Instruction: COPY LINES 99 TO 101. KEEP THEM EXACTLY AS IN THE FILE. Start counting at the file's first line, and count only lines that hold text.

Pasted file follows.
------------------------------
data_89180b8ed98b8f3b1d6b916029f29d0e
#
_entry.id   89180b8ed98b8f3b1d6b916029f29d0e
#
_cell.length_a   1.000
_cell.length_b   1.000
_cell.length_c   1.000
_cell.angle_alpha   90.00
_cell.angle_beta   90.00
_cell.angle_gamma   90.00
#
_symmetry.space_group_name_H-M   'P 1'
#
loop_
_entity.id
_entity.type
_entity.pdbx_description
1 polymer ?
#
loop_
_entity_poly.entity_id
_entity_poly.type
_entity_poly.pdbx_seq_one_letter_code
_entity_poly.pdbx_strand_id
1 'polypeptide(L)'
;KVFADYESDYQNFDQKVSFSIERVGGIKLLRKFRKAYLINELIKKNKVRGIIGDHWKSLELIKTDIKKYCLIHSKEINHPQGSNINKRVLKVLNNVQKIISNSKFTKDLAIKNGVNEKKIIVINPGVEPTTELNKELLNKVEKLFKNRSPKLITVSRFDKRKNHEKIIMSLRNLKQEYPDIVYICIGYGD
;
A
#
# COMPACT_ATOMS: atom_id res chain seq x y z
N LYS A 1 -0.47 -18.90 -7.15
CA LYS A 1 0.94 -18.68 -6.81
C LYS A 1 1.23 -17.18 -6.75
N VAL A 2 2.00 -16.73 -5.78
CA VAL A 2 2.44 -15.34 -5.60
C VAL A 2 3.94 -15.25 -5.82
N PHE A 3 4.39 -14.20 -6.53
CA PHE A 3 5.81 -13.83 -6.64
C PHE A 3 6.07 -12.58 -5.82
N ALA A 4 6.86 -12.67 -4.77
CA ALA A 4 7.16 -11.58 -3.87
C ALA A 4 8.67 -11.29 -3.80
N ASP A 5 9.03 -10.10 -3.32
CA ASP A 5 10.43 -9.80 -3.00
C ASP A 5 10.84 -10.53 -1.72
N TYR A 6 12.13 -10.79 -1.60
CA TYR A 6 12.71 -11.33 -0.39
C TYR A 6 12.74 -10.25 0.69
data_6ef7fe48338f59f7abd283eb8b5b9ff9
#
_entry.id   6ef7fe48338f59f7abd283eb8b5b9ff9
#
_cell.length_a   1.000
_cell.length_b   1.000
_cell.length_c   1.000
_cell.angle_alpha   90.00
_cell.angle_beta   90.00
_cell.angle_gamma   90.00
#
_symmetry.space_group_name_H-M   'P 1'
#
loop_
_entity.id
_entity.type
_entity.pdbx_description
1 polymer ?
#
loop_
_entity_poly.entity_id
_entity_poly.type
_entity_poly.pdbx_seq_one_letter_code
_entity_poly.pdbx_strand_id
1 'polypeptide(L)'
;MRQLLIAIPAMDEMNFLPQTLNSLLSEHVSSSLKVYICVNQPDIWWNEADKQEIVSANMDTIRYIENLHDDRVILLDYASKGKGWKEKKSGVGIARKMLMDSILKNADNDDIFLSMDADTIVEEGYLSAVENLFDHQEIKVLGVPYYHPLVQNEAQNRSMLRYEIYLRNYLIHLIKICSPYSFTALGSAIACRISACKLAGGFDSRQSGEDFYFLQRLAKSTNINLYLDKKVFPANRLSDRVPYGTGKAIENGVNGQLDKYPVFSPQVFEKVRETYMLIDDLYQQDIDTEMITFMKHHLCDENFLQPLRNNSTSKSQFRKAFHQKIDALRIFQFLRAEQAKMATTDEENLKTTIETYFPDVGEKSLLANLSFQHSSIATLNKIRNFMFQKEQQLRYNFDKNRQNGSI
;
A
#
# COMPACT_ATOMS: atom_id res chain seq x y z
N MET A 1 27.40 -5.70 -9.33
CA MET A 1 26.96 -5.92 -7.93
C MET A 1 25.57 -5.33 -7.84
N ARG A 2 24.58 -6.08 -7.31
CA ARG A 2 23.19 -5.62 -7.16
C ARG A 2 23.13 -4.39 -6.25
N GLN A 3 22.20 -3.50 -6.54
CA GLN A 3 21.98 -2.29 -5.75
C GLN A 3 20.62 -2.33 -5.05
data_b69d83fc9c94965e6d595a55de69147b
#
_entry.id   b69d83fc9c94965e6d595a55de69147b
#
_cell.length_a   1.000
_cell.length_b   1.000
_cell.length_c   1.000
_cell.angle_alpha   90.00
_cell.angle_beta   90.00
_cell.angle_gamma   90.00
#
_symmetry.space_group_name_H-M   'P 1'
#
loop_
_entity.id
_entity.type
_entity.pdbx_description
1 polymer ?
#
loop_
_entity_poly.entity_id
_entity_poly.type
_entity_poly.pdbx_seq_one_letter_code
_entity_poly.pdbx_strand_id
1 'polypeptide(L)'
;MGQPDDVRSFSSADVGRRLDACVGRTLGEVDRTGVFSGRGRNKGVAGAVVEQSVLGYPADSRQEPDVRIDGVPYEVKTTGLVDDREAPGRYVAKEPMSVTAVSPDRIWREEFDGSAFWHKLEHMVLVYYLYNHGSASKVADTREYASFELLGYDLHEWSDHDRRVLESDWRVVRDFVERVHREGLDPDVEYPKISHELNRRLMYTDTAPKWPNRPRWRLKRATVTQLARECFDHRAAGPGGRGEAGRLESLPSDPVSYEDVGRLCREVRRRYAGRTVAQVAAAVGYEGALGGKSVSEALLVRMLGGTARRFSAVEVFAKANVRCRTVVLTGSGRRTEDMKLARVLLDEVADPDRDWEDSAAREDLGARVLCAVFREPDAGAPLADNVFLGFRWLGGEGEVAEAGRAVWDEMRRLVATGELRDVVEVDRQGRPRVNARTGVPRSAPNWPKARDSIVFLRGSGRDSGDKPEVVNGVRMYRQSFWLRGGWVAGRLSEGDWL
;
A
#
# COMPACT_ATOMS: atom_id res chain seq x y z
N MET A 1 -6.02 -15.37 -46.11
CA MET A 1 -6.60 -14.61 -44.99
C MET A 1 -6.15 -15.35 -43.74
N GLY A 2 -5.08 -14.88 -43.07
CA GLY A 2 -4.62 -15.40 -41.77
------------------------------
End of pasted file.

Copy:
_symmetry.space_group_name_H-M   'P 1'
#
loop_